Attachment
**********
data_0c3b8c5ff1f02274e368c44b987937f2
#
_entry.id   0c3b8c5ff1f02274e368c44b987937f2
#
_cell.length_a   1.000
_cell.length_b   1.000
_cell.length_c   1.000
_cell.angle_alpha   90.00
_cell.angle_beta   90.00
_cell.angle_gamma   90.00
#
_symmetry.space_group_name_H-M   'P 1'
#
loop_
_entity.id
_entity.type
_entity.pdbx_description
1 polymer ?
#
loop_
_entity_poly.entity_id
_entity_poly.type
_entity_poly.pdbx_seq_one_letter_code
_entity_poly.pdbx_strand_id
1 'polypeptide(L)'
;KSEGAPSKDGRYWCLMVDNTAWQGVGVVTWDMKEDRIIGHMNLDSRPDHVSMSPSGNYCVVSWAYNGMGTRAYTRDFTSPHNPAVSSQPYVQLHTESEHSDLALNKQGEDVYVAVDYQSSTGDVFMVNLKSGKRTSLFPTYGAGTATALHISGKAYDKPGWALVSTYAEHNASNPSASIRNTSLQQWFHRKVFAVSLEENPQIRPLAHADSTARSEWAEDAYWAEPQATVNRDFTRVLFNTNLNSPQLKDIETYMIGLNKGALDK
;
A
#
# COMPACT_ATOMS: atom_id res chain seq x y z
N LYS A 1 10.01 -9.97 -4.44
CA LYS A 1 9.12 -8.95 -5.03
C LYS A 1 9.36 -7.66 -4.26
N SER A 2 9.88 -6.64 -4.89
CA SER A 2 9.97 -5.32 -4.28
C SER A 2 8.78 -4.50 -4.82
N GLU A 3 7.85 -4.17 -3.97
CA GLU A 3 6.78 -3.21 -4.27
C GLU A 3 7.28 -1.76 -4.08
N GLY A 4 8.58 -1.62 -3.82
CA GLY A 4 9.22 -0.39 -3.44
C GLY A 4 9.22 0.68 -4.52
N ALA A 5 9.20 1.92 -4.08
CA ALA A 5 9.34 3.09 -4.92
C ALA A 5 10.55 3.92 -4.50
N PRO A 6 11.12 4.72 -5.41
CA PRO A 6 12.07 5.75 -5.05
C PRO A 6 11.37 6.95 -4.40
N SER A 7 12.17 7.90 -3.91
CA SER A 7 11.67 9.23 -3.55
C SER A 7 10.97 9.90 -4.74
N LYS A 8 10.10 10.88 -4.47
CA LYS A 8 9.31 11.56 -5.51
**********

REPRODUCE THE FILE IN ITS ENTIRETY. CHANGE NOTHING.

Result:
data_0c3b8c5ff1f02274e368c44b987937f2
#
_entry.id   0c3b8c5ff1f02274e368c44b987937f2
#
_cell.length_a   1.000
_cell.length_b   1.000
_cell.length_c   1.000
_cell.angle_alpha   90.00
_cell.angle_beta   90.00
_cell.angle_gamma   90.00
#
_symmetry.space_group_name_H-M   'P 1'
#
loop_
_entity.id
_entity.type
_entity.pdbx_description
1 polymer ?
#
loop_
_entity_poly.entity_id
_entity_poly.type
_entity_poly.pdbx_seq_one_letter_code
_entity_poly.pdbx_strand_id
1 'polypeptide(L)'
;KSEGAPSKDGRYWCLMVDNTAWQGVGVVTWDMKEDRIIGHMNLDSRPDHVSMSPSGNYCVVSWAYNGMGTRAYTRDFTSPHNPAVSSQPYVQLHTESEHSDLALNKQGEDVYVAVDYQSSTGDVFMVNLKSGKRTSLFPTYGAGTATALHISGKAYDKPGWALVSTYAEHNASNPSASIRNTSLQQWFHRKVFAVSLEENPQIRPLAHADSTARSEWAEDAYWAEPQATVNRDFTRVLFNTNLNSPQLKDIETYMIGLNKGALDK
;
A
#
# COMPACT_ATOMS: atom_id res chain seq x y z
N LYS A 1 10.01 -9.97 -4.44
CA LYS A 1 9.12 -8.95 -5.03
C LYS A 1 9.36 -7.66 -4.26
N SER A 2 9.88 -6.64 -4.89
CA SER A 2 9.97 -5.32 -4.28
C SER A 2 8.78 -4.50 -4.82
N GLU A 3 7.85 -4.17 -3.97
CA GLU A 3 6.78 -3.21 -4.27
C GLU A 3 7.28 -1.76 -4.08
N GLY A 4 8.58 -1.62 -3.82
CA GLY A 4 9.22 -0.39 -3.44
C GLY A 4 9.22 0.68 -4.52
N ALA A 5 9.20 1.92 -4.08
CA ALA A 5 9.34 3.09 -4.92
C ALA A 5 10.55 3.92 -4.50
N PRO A 6 11.12 4.72 -5.41
CA PRO A 6 12.07 5.75 -5.05
C PRO A 6 11.37 6.95 -4.40
N SER A 7 12.17 7.90 -3.91
CA SER A 7 11.67 9.23 -3.55
C SER A 7 10.97 9.90 -4.74
N LYS A 8 10.10 10.88 -4.47
CA LYS A 8 9.31 11.56 -5.51